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Hovering flight in birds

The research on hovering flight in birds has focused on nectar feeding hummingbirds, which use a horizontal figure eight motion of the outstretched wings, similar to insects, resulting in lift support during both the downstroke and the upstroke. However, other birds also hover, but then use a different wing motion, where the wings are beaten downwards and forwards during the downstroke and are folded and moved close to the body during the upstroke.

This latter form of hovering, known as asymmetric or avian hovering, is performed by for example flycatchers. The flycatcher is a small passerine that hunts insects on the wing when hovering or flying slowly. To shed light on the aerodynamics of avian hovering we performed the first study of the wake of slow flying (close to hovering) pied flycatchers. The results show that the birds produce all the lift during the downstroke and make their wings aerodynamically inactive during the upstroke by retracting the wings and spreading the wing feathers. The resulting wake dynamics is much more similar to that of passerines flying at medium flight speeds than it is to the wake of hovering hummingbirds.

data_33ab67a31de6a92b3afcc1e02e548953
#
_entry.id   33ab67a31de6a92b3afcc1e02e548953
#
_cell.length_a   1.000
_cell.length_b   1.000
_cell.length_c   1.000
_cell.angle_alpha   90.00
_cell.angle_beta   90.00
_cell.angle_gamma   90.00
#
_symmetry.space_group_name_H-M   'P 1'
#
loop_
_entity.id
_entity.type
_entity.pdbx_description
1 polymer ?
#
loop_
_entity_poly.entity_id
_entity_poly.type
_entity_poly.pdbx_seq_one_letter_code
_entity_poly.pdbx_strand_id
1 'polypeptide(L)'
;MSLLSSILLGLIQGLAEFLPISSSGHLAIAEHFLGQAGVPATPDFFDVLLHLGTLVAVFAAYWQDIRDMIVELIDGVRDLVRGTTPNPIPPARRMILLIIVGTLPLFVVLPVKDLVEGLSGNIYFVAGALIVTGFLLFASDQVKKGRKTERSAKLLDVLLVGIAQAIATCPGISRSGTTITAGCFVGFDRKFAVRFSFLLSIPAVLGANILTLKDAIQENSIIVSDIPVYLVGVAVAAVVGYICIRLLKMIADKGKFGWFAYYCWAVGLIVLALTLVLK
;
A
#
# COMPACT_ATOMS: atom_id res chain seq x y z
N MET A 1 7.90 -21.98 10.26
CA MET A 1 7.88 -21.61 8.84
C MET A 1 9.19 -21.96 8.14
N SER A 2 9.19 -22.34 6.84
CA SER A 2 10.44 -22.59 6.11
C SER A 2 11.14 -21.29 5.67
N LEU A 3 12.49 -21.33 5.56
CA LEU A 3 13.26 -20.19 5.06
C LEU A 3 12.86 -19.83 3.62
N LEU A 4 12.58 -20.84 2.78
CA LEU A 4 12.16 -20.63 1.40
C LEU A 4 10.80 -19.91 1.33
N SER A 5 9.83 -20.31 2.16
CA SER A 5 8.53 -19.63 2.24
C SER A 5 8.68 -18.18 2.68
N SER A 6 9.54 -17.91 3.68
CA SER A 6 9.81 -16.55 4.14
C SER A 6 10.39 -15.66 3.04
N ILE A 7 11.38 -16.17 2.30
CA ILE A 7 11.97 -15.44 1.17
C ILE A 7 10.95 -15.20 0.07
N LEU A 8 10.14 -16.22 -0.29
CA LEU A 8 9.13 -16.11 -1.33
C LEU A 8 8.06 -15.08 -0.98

As in all hovering, generating enough force when the speed of the air across the wing depends only on the flapping motion is difficult. In addition, compared to the hummingbirds that generate some lift during the upstroke, the flycatcher needs to generate all the required lift during the downstroke. Our wake measurements show that even at speeds as high as 2-3 m/s, the flycatcher uses force coefficients above what is the maximum attainable during steady state conditions. The high force coefficient suggests the use of unsteady aerodynamic mechanisms.

In order to determine the mechanism behind this high force production we visualized the flow directly above the wing of slow flying pied flycatchers. We were able to demonstrate that the main mechanism is the use of leading edge vortices (LEVs), vortices in close proximity to the wing surface, which boost the lift production in the flycatchers. The LEVs are relatively strong compared to hummingbirds, which is in agreement with the higher demands on the flycatcher. Despite the strength of the LEV, it does not burst or shed from the wing during the downstroke and seem to be controlled by dynamic twisting of the wing and aeroelastic bending of the primary feathers.

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